Anyway. While I was reading Hausfrau, and immediately upon finishing it, I didn’t like Anna much myself. She’s incredibly prickly and difficult for the reader to get to know. On the surface, it seems as though she doesn’t have much of a personality – it seems that her entire life’s purpose is to have as much sex, with men she’s not married to, as she can. But this book was one of those novels that crawled into my brain and wouldn’t go away until I spent more time thinking about it. So I did, I turned it over and over in my head until I could feel okay about what I read and my feelings about it. And that time I spent mulling it over led me to this – this book is actually kind of incredible in the way that the author manages to show the reader exactly what depression looks like, at least for this particular character, Anna.

You see, Anna suffers from chronic depression, the kind of debilitating depression that leads people to crawl in bed for days and weeks at a time, to neglect family and friends and self-care, to turn to drugs or alcohol or to hurt oneself or others. Anna did none of those things; instead, she had lots of sex. And each time, it made her feel a tiny bit better, and also a tiny bit worse, and just like someone addicted to drugs or alcohol to self-medicate depression, Anna’s addiction to sex as medication for her depression helped her at times but deeply hurt her in the long run.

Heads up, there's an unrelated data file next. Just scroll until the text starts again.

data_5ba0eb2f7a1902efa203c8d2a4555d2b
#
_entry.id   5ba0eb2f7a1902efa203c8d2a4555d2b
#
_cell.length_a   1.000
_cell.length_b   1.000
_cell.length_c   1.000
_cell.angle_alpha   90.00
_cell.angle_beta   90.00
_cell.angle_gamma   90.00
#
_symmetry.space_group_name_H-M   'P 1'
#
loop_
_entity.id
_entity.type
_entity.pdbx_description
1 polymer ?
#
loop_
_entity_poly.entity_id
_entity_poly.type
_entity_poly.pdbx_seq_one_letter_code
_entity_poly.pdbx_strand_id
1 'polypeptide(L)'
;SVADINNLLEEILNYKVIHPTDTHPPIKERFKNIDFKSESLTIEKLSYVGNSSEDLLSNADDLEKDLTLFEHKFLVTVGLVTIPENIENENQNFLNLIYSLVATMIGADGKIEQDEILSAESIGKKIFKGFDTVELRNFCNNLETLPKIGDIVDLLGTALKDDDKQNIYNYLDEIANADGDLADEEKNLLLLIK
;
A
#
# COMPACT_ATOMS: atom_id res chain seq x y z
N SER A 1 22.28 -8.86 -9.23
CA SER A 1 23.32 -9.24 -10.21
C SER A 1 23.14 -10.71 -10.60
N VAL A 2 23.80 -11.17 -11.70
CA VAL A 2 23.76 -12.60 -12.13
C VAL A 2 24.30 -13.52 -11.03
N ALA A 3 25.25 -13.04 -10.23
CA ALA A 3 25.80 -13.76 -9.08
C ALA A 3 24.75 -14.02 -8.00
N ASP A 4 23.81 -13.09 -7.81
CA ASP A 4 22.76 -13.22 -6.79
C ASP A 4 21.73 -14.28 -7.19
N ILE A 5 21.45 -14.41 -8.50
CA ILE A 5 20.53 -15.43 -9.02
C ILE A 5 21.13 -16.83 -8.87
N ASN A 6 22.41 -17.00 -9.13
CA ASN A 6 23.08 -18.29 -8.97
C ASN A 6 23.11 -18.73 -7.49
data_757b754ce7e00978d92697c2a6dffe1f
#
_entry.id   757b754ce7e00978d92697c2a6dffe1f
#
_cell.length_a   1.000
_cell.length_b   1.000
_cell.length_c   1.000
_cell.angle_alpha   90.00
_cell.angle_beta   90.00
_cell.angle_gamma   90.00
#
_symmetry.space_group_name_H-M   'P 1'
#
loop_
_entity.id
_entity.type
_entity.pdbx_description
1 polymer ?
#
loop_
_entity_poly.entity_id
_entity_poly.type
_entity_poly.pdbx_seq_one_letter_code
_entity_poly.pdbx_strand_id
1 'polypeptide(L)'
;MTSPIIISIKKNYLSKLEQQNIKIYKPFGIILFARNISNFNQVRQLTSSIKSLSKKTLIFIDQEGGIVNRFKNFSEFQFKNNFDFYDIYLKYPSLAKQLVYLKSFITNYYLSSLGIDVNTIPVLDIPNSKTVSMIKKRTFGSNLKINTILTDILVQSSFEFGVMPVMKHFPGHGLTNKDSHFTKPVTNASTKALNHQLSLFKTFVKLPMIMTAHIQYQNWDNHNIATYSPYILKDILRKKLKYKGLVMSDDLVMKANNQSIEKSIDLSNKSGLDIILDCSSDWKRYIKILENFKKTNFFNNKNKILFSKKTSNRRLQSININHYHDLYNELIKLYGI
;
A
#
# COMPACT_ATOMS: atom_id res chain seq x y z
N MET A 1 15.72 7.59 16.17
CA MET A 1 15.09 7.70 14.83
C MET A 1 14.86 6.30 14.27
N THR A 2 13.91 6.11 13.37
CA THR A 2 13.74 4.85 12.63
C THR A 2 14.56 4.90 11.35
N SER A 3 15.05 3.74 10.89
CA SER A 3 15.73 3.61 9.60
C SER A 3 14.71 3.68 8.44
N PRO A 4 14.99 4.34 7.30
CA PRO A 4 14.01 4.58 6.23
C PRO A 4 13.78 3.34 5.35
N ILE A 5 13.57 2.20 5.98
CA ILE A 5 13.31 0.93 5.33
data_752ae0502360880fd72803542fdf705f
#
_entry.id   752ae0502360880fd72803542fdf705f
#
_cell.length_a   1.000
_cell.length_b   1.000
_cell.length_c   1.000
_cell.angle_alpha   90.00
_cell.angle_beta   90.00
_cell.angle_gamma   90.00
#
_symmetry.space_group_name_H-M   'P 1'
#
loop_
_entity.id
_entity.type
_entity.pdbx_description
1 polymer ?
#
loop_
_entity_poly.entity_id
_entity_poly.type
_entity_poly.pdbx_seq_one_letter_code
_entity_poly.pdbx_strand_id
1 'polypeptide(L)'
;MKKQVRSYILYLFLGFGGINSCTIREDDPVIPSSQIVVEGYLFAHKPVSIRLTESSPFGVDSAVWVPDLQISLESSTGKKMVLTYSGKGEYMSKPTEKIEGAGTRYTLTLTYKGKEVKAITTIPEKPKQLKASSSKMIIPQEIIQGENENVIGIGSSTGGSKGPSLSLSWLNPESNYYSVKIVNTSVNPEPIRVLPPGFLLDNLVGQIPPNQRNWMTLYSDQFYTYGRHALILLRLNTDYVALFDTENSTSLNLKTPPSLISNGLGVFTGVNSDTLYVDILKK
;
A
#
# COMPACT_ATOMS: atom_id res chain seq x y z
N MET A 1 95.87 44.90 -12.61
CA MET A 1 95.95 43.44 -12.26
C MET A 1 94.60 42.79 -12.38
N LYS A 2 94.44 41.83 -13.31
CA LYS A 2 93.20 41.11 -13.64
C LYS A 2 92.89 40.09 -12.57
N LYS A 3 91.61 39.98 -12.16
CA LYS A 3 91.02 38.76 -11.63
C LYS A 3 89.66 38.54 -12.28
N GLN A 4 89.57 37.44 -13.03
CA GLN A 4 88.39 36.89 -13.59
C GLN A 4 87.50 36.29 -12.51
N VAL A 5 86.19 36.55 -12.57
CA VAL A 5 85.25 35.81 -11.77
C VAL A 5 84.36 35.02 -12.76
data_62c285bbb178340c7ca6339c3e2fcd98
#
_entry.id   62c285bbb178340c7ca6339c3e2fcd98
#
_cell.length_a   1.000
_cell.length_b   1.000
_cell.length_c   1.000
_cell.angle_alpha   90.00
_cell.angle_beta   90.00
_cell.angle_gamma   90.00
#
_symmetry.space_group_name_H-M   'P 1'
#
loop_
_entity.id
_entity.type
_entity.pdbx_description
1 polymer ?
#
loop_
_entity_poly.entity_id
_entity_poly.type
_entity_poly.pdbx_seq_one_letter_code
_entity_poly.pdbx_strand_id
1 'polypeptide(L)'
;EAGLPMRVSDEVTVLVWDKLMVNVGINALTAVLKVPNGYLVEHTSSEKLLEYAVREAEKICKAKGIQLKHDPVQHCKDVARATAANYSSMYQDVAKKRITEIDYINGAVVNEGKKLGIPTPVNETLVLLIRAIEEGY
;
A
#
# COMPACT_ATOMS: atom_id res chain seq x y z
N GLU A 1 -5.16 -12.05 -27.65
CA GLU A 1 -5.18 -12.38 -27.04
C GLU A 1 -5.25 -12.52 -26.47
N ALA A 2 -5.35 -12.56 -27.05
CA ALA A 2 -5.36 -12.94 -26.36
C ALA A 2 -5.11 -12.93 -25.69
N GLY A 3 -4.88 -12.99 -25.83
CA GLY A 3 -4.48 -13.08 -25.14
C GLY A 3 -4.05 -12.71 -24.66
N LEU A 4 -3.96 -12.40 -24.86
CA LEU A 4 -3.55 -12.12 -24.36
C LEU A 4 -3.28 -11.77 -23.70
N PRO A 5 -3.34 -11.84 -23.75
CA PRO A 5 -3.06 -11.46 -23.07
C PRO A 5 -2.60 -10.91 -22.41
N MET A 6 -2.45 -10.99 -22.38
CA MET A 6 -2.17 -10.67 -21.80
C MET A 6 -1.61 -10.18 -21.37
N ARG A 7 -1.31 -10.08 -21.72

I don’t believe I’ve ever read a novel that deals with depression to this degree. And I don’t know if all readers will even recognize what Anna is going through as depression – many readers just see her as an awful person who makes awful choices and therefore write her off as someone they might be able to understand, sympathize with, even have empathy for. But after spending a lot of time thinking about the book and about Anna, I get it. And I think what Essbaum did was kind of brilliant.

The ending was really tricky for me, and I am of two minds about it, but rather than include spoilers here, I’ll invite anyone who wants to discuss it to email me (please!). Also, the writing – Essbaum is an incredibly talented writer whose prose is gorgeous, almost too gorgeous for the tale she’s telling here. It was a bit much for me, honestly, but I can see the care she took in her writing and it’s definitely an important aspect of the novel overall.

So basically what I want to say is this – immediately after I finished the book I gave it 3 stars, and at this point I’m going with 4.5 or even 5 stars. The time I took to reflect upon Hausfrau really enhanced my appreciation for it, and I’m pretty impressed with what Essbaum did here. Do yourself a favor and pick it up so you can draw your own conclusions. But for me, this is fiction at it’s finest – the kind that makes you question your own initial reactions, the kind that makes you examine your own prejudices and beliefs, and the kind that does not let go long after you finish the novel. In a word, excellent.